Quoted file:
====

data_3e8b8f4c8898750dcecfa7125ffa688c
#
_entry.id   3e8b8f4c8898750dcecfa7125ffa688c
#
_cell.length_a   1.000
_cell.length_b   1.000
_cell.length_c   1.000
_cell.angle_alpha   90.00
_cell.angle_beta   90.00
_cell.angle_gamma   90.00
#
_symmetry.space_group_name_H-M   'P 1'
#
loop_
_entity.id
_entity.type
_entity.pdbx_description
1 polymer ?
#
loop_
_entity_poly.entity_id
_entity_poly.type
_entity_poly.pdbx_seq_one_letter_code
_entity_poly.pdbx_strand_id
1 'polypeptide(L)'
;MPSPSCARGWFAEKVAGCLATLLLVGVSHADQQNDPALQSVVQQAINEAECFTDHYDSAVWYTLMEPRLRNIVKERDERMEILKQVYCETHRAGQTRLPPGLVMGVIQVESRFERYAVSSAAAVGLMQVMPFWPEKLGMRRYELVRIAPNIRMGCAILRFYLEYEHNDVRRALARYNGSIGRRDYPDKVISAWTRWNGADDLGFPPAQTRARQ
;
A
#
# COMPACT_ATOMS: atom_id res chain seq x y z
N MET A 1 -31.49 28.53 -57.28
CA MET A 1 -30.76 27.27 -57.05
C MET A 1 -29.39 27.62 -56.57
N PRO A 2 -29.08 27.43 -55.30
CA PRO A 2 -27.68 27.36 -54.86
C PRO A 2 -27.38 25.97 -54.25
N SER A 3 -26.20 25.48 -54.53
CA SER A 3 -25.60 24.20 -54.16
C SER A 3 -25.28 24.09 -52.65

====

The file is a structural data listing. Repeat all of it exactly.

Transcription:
data_3e8b8f4c8898750dcecfa7125ffa688c
#
_entry.id   3e8b8f4c8898750dcecfa7125ffa688c
#
_cell.length_a   1.000
_cell.length_b   1.000
_cell.length_c   1.000
_cell.angle_alpha   90.00
_cell.angle_beta   90.00
_cell.angle_gamma   90.00
#
_symmetry.space_group_name_H-M   'P 1'
#
loop_
_entity.id
_entity.type
_entity.pdbx_description
1 polymer ?
#
loop_
_entity_poly.entity_id
_entity_poly.type
_entity_poly.pdbx_seq_one_letter_code
_entity_poly.pdbx_strand_id
1 'polypeptide(L)'
;MPSPSCARGWFAEKVAGCLATLLLVGVSHADQQNDPALQSVVQQAINEAECFTDHYDSAVWYTLMEPRLRNIVKERDERMEILKQVYCETHRAGQTRLPPGLVMGVIQVESRFERYAVSSAAAVGLMQVMPFWPEKLGMRRYELVRIAPNIRMGCAILRFYLEYEHNDVRRALARYNGSIGRRDYPDKVISAWTRWNGADDLGFPPAQTRARQ
;
A
#
# COMPACT_ATOMS: atom_id res chain seq x y z
N MET A 1 -31.49 28.53 -57.28
CA MET A 1 -30.76 27.27 -57.05
C MET A 1 -29.39 27.62 -56.57
N PRO A 2 -29.08 27.43 -55.30
CA PRO A 2 -27.68 27.36 -54.86
C PRO A 2 -27.38 25.97 -54.25
N SER A 3 -26.20 25.48 -54.53
CA SER A 3 -25.60 24.20 -54.16
C SER A 3 -25.28 24.09 -52.65